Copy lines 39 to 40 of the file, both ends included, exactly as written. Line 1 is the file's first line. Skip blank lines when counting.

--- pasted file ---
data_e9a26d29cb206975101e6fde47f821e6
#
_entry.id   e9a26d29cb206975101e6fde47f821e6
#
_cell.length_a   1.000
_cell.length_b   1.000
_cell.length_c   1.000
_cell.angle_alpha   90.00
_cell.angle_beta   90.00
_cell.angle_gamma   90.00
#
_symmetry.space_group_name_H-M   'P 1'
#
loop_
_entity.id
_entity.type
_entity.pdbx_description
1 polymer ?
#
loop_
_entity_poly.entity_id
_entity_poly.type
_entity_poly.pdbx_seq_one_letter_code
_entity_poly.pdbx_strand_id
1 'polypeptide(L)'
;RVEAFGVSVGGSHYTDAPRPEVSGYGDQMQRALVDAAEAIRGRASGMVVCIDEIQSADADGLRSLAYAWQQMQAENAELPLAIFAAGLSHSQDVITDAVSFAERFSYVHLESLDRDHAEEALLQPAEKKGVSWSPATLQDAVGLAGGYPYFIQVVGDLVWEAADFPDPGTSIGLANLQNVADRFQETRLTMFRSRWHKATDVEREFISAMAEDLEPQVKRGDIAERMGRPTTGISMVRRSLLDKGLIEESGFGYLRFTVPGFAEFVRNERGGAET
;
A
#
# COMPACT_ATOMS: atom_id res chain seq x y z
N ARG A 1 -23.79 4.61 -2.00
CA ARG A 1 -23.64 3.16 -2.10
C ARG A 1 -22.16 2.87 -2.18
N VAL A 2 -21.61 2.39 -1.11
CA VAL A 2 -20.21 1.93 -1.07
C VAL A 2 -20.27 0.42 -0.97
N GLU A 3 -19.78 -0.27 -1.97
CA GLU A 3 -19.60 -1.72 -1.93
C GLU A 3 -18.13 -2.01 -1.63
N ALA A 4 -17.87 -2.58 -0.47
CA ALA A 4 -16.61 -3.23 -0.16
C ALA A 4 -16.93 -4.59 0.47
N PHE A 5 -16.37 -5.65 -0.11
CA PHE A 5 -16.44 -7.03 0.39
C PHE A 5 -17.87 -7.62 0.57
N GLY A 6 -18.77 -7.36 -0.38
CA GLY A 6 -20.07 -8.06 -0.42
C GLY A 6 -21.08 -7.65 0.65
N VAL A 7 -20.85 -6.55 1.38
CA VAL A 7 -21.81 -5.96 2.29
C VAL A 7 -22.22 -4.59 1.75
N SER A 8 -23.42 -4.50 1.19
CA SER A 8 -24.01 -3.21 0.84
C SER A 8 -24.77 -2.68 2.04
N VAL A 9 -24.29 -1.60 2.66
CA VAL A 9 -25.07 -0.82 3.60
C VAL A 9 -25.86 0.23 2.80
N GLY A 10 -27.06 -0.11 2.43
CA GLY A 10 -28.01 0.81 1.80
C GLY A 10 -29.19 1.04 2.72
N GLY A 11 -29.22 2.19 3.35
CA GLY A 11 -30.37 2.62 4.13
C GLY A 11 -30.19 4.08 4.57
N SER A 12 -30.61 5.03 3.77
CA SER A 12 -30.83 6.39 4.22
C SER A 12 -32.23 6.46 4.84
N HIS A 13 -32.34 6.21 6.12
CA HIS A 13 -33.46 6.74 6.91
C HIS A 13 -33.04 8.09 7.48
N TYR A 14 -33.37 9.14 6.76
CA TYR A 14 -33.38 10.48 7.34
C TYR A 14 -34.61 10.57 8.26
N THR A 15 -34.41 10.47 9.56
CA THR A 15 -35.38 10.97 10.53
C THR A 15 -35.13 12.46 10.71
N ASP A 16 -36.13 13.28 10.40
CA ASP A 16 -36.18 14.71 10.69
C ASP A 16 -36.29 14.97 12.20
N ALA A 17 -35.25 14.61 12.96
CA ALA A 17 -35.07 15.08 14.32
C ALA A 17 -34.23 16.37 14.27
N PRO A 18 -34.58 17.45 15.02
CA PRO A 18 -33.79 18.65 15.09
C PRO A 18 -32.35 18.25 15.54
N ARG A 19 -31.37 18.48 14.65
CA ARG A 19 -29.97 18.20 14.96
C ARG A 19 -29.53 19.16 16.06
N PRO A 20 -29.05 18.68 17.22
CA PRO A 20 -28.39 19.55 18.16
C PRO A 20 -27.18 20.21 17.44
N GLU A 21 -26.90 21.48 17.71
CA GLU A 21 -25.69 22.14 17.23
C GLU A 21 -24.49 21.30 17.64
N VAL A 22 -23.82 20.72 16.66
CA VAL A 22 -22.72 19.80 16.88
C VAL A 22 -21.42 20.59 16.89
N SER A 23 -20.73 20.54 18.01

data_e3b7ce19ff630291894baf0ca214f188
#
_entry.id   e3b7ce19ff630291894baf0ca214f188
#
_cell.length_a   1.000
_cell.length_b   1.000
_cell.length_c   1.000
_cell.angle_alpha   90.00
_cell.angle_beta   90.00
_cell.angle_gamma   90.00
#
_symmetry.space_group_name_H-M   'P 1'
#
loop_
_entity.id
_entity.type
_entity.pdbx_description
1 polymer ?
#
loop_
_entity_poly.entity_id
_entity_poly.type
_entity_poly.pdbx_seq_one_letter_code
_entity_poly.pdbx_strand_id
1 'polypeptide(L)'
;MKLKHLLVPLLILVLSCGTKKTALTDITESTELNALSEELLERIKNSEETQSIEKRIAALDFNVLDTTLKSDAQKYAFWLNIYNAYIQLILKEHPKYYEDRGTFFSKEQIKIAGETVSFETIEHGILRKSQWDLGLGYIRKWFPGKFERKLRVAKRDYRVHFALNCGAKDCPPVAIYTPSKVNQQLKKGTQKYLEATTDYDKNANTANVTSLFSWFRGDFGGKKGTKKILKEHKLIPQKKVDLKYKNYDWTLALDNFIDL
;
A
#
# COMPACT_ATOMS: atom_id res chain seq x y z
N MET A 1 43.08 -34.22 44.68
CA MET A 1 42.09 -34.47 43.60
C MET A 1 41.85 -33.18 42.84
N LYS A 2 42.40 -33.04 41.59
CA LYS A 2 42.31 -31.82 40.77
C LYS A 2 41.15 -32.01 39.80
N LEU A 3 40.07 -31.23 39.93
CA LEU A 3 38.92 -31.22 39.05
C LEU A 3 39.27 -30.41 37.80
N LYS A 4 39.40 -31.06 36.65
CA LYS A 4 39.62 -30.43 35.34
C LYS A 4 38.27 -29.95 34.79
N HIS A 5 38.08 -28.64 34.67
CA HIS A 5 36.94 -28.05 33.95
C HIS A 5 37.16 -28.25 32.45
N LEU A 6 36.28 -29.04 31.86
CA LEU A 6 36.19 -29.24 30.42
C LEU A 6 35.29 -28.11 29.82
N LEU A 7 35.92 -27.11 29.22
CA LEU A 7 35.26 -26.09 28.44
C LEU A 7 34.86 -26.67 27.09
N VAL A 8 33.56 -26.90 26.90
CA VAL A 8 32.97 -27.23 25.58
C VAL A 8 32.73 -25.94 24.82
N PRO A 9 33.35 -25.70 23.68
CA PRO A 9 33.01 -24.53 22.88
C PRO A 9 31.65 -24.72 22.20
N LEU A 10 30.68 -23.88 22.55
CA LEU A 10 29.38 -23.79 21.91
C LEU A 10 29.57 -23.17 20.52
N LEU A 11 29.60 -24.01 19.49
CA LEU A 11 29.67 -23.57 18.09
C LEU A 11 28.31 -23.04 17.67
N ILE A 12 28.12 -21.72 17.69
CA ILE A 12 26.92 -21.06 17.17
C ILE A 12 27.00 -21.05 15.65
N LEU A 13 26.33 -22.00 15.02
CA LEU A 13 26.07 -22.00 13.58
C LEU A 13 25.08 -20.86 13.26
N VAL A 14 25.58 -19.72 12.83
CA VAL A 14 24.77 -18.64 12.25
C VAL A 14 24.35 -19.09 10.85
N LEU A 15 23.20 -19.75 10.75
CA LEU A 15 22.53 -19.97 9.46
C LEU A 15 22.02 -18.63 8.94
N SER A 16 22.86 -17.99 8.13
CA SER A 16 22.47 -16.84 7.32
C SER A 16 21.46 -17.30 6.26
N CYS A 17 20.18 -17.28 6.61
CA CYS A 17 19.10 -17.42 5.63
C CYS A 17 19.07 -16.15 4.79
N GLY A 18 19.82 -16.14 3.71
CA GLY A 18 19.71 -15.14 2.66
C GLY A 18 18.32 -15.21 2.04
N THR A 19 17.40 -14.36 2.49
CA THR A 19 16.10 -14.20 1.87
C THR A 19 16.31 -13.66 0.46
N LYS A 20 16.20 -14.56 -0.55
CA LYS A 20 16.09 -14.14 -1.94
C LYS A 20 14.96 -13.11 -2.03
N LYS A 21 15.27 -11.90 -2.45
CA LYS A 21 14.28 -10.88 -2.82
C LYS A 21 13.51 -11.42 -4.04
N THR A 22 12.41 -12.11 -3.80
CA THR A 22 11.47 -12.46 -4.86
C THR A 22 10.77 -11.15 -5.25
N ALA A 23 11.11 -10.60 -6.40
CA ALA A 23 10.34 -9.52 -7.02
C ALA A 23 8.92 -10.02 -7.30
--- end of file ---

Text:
C GLU A 3 -18.13 -2.01 -1.63
N ALA A 4 -17.87 -2.58 -0.47